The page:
1) Business cards and business stationery. This is priority number one, and definitely NOT the place to economize. Your business cards, letterhead and envelopes should be first-class, giving you a really professional look, telling your customers that you take your business seriously, and so should they. Oh yes, and if you do have a website, be sure that you advertise it on yours cards and letterhead, and be sure your website is kept up to date.

2) Get those business card into as many hands as possible. Pay a visit to all your family and friends. Leave a small stack of business cards with each one, asking them to hand them out to their friends.

3) Don’t overlook the suppliers with whom you do business. Give them your business card. Since you buy from them, ask if they can use your products or service, or refer you to others who can. When you succeed, your suppliers succeed.

4) Closely behind your business cards and stationary, your “elevator speech” is crucially important. This is your 30-second commercial, which clearly and succinctly verbalizes who you are, what your business does and the value you bring to customers. Write it, polish it until it says exactly what you want it to say in the fewest possible words…never more than 30 seconds. Memorize and rehearse your speech until it effortlessly flows off your tongue. Never allow your “commercial” to sound canned or memorized. Make it warm and sincere. Then, deliver your “commercial” at every opportunity, every time you introduce yourself to someone for the first time.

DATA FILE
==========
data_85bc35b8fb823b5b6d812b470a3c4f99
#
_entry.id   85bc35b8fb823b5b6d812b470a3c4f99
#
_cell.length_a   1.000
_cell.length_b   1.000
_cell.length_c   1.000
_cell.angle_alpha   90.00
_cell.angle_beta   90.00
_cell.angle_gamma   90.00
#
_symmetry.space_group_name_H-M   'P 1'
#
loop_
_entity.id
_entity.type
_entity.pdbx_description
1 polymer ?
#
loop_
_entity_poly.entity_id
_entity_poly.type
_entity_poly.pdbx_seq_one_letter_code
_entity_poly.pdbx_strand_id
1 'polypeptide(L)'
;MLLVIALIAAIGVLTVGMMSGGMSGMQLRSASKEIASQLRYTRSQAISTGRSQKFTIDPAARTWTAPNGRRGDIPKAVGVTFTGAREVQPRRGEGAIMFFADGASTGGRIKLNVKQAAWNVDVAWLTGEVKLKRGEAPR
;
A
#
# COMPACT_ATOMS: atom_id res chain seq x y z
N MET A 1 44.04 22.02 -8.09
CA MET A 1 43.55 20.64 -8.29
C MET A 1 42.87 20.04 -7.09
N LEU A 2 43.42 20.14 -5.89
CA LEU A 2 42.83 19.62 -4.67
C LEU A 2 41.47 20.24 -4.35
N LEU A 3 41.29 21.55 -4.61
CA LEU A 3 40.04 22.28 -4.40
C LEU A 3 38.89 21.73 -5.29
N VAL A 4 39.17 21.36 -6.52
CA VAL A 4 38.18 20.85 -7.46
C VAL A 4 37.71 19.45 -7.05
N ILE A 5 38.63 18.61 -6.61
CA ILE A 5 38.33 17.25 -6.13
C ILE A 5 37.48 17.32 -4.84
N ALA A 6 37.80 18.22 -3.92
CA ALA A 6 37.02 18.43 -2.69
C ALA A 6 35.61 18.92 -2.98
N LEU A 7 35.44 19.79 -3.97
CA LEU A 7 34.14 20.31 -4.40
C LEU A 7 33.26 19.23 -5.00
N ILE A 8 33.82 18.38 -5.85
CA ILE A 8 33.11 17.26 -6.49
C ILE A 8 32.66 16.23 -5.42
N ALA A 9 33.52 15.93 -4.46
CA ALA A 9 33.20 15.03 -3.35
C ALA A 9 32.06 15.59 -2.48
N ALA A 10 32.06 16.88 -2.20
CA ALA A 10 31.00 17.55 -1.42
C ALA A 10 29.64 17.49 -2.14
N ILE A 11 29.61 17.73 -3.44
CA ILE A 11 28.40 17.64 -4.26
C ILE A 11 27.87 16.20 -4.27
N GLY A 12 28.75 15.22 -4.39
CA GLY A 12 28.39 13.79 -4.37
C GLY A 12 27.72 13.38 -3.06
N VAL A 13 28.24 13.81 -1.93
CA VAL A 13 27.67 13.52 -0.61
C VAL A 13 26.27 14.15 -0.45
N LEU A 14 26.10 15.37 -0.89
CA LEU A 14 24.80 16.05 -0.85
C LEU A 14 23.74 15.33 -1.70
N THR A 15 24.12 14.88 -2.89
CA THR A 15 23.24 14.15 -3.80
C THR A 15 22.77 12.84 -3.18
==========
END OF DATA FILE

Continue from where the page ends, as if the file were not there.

5) Build a networking community. Attend business & professional groups such as the Chamber of Commerce, Rotary Club, civic associations or other networking groups, and become actively involved in 2 or 3 of those groups. Have your “elevator speech” on the tip of your tongue, and have a pocket full of business cards where they are easily reachable. Every time you introduce yourself to someone new, deliver your “elevator speech” and hand the person a business card. Don’t forget to ask the other person about his/her profession, and to really listen when they tell you. They’ll be impressed that you are interested, and will remember you as a warm and caring person.